So that people would honor life and not make the mistake of attributing life to snakes, idols, science, state power, industrial and financial superpowers, or to themselves, Jesus asserts himself as the giver of life, nay, as Life itself. “I am the Way, and the Truth and the Life”, he says. (Jn. 14:6) For spiritual and even physical healing, of themselves and their institutions, people are to look to Jesus and be born again. Just as Moses lifted up the snake in the desert, so the Son of Man must be lifted up, so that every one who believes in him shall not perish but have eternal life.” (Jn. 3:14) The snake as symbol has been replaced by the reality of Life itself. People are to prefer life in all its forms to death in all its forms, specially illusions of life.

The most important thing in life is Life itself. And in the logic of faith, if Jesus is theLife, then he is and should be the most important being in life. We are invited to be one with him – to be born again of water and the Spirit to have life here and in the hereafter! (Jn. 3:5); and to let his humanity and divinity coil around us that we too may be symbols of life like a caduceus. All are called to be born again into the life of Jesus. What does this mean?

What is to have life in Jesus? It is to be born into his mode of thinking and have the life of his mind beyond mind (“metanoite,” he said), appreciative of all creation, appreciative of the world of neighbor, appreciative of the knowledge of the Father and the wisdom of the Holy Spirit; appreciative of the ways of sin and grace.

One must be born again into the truth of Jesus. And this means rejecting the lie that life is absurd; that I am not loved; that the past hopelessly repeats itself with its injustice and sufferings; that there is no future, and that history ends with capitalism; that a globalized capitalist world is the paradise-end of history. The truth is that God has declared all life good; that he so loved the world that he sent his only begotten so not to condemn but to save it; that in the desert of my loneliness and absurdity his word is manna and light; that in the deserts of exploitation and oppression, of martial rule and states of national emergency, snakes of life are lifted up all over the world: the snakes of progressive people’s movements and organizations, renewed democratic local communities and churches for healing, inspiration, and replication; that the past opens to a future of a new heaven and a new earth in time; that with us with God all is possible.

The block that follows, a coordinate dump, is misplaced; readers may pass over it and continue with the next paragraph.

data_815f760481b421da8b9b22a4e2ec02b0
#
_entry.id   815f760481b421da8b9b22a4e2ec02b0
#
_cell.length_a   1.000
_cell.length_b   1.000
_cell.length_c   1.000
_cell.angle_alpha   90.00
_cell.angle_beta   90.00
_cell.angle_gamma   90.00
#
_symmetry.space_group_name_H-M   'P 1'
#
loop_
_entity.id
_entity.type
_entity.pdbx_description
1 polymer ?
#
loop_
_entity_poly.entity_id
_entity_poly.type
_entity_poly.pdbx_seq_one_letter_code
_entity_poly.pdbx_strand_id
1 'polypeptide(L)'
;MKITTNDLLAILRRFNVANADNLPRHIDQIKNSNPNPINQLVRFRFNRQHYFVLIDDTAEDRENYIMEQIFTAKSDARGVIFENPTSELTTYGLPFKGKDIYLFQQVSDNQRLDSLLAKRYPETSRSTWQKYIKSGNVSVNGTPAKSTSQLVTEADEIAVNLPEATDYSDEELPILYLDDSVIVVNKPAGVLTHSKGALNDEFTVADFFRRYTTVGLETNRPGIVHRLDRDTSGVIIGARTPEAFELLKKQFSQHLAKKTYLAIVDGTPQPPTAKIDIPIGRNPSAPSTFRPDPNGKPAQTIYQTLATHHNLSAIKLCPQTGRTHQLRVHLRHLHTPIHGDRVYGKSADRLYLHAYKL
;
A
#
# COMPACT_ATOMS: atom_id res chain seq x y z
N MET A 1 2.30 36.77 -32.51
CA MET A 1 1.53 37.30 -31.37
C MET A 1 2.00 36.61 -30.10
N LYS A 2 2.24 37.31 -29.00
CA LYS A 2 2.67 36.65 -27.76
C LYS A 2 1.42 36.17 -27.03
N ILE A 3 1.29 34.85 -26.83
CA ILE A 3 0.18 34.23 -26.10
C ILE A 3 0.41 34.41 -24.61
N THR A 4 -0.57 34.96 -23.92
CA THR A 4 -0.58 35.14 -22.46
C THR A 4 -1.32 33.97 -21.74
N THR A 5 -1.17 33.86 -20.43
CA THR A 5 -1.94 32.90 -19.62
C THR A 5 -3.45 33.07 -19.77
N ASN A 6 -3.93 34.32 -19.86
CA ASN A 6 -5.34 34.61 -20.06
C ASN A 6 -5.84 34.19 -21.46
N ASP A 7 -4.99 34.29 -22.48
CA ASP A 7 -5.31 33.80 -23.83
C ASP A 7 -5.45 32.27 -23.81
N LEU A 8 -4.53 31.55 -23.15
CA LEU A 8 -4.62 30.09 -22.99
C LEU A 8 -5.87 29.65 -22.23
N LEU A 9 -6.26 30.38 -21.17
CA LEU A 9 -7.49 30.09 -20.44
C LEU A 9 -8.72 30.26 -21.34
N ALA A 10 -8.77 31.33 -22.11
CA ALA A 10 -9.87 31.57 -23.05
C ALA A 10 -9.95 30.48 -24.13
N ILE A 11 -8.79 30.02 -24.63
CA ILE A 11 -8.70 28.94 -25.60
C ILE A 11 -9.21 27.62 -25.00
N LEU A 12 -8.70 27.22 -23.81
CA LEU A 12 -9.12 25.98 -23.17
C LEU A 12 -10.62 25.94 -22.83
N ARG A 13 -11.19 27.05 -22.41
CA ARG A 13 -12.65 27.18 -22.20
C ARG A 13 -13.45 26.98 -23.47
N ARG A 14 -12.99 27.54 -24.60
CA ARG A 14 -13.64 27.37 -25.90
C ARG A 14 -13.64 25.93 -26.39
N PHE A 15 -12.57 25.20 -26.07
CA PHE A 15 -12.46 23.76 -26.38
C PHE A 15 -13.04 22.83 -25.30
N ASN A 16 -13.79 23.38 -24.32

One must have life in the way of Jesus. This is the way of his ministry: to proclaim the good news to people, institutions, and all creation, and to heal these if they are spiritually or physically sick. It is ministry in our respective ways and stations of life to “preach good news to the poor… to proclaim freedom for the prisoners and recovery of sight to the blind, to release the oppressed, to proclaim the year of the Lord’s favor. (Lk. 4:18-19) It is the way of struggle for justice and peace; for salvation and liberation. It is the way of the cross, but one that leads to resurrection.

Being born again into Jesus is sharing his Being-with-the-Father. Jesus prayed: “... that all of them may be one, Father, just as you are in me and I am in you.” (Jn. 17:21) As sure as God is God, his prayer will be granted; is being granted. We share his being by being in his grace, in his word, in his love and in his love of God and neighbor. We share his being in prayer with him, in him and through him, in union with the Holy Spirit.

And so Jesus is lifted up like the snake of life of old. He looks down on us in love and mercy, and draws us to himself -- that we might have life and have it abundantly. But we must be at the foot of the cross. Else, we miss the gift of Life, or it misses us.

Choose Life! (Deut. 30:19) #

Rev. Fr. Francisco R. Albano
Diocese of Ilagan